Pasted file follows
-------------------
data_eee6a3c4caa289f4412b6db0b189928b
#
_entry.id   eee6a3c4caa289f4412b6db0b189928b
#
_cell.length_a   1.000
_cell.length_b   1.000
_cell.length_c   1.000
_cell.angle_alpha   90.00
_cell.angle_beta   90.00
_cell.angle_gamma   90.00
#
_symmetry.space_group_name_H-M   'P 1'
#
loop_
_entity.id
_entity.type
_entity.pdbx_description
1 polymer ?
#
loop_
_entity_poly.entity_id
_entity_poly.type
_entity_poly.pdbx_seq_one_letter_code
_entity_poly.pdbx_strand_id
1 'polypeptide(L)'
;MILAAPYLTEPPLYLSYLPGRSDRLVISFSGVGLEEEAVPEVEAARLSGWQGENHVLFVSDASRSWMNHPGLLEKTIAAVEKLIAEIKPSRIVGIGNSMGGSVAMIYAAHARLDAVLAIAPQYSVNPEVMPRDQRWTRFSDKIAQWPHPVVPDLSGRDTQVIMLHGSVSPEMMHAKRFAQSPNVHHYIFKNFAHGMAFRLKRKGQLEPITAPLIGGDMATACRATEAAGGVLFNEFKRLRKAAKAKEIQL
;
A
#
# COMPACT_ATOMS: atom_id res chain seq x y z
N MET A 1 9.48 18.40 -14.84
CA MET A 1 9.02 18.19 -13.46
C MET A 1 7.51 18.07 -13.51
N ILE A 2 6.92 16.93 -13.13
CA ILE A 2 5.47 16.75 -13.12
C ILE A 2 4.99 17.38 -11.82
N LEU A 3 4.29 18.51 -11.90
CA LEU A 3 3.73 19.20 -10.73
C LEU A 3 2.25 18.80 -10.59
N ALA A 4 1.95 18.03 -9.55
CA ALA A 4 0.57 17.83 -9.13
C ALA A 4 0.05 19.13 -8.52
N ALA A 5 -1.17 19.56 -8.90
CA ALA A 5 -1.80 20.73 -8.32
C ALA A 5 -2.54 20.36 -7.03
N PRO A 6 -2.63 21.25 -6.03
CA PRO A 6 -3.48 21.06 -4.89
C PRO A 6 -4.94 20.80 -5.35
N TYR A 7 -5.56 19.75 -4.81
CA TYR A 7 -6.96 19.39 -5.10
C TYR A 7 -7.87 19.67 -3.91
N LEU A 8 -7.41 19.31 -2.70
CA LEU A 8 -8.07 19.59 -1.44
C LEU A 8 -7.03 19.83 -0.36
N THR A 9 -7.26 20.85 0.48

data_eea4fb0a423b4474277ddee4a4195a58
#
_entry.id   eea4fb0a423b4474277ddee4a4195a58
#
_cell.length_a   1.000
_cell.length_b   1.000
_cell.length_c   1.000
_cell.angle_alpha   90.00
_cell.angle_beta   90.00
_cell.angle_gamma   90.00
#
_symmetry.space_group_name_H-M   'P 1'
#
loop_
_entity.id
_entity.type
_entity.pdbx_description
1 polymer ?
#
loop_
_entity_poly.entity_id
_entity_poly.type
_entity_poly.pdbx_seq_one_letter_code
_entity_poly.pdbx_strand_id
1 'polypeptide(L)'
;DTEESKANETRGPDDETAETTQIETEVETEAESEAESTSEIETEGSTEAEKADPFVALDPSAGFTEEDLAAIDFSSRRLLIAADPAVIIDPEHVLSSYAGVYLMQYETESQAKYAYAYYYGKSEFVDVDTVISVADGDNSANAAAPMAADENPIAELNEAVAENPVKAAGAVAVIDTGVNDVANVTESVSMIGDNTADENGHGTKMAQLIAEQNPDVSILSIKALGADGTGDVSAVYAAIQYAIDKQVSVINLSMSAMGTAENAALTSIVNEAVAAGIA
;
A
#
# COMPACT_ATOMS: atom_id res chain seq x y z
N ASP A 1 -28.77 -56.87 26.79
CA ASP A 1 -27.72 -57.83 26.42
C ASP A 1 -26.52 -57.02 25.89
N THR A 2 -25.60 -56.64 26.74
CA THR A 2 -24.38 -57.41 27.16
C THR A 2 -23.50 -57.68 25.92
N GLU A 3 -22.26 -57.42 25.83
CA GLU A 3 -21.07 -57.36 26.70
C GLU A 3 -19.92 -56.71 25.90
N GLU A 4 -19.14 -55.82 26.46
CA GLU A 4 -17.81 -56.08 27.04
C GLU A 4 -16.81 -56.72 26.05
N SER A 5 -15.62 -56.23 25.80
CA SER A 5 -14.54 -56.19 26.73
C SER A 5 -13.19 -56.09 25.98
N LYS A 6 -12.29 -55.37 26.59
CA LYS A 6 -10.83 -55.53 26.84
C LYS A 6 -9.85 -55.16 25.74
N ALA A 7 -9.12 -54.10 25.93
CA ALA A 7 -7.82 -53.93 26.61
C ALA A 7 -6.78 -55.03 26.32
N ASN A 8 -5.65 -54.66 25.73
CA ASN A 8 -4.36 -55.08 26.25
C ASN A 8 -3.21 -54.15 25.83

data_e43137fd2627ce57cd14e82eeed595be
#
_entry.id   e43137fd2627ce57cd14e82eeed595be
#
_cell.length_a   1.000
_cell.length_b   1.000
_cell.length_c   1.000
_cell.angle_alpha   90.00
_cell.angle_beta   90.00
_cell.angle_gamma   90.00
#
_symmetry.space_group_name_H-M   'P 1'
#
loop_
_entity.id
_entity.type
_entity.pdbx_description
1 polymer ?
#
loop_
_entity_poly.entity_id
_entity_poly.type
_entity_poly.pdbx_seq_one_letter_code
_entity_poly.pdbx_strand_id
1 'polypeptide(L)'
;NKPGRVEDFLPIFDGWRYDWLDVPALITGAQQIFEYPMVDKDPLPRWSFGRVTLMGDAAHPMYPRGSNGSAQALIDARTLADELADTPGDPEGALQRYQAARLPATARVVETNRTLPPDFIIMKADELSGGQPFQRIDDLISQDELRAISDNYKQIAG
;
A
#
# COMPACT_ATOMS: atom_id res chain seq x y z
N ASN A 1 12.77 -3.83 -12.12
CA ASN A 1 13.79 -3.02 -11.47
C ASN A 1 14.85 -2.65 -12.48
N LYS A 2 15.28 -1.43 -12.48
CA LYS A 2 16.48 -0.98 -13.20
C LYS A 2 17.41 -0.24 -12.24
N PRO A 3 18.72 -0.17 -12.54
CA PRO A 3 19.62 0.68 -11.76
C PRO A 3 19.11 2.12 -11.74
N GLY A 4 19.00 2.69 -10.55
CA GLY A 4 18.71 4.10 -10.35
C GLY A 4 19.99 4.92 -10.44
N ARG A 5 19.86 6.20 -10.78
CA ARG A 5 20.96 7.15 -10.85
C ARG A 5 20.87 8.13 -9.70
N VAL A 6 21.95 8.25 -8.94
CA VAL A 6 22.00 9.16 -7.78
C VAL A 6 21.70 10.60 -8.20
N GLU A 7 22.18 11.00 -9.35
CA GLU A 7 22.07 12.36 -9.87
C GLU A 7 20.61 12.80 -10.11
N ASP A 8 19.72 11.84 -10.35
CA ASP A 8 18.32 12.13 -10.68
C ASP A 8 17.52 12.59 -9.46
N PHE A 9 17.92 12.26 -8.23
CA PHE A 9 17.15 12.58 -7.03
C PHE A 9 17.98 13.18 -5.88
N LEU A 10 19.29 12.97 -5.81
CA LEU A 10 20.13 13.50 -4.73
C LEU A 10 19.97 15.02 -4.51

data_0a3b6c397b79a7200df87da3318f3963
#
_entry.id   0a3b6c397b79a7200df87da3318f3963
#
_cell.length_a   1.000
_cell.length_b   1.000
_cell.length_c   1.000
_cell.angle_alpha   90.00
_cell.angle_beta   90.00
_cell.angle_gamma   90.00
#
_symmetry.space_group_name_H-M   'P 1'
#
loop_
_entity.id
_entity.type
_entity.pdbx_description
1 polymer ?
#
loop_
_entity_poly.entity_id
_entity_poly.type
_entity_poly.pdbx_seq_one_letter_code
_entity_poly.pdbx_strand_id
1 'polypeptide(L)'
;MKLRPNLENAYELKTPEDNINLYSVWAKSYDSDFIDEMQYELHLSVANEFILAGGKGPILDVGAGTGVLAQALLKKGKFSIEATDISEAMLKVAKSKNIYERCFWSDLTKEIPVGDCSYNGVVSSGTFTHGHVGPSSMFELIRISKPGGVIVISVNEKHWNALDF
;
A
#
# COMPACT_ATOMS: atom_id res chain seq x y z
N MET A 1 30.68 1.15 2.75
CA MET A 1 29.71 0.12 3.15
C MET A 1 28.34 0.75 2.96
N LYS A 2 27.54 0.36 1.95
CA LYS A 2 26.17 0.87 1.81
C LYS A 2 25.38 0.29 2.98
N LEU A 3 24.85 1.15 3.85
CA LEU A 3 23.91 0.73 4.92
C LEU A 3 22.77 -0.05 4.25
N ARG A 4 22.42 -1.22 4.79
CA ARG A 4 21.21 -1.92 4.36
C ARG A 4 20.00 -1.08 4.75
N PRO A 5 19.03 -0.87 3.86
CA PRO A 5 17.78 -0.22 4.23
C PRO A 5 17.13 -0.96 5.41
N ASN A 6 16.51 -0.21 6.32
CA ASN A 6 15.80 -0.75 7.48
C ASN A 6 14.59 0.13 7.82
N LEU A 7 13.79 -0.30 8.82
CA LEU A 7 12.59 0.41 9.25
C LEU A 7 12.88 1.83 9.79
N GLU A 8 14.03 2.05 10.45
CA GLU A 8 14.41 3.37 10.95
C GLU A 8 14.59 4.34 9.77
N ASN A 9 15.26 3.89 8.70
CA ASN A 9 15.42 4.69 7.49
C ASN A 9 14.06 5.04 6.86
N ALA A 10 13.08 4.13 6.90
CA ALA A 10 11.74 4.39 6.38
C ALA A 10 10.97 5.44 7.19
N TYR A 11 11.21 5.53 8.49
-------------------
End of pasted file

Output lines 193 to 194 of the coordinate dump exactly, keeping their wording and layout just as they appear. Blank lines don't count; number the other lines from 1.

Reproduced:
_entity_poly.pdbx_strand_id
1 'polypeptide(L)'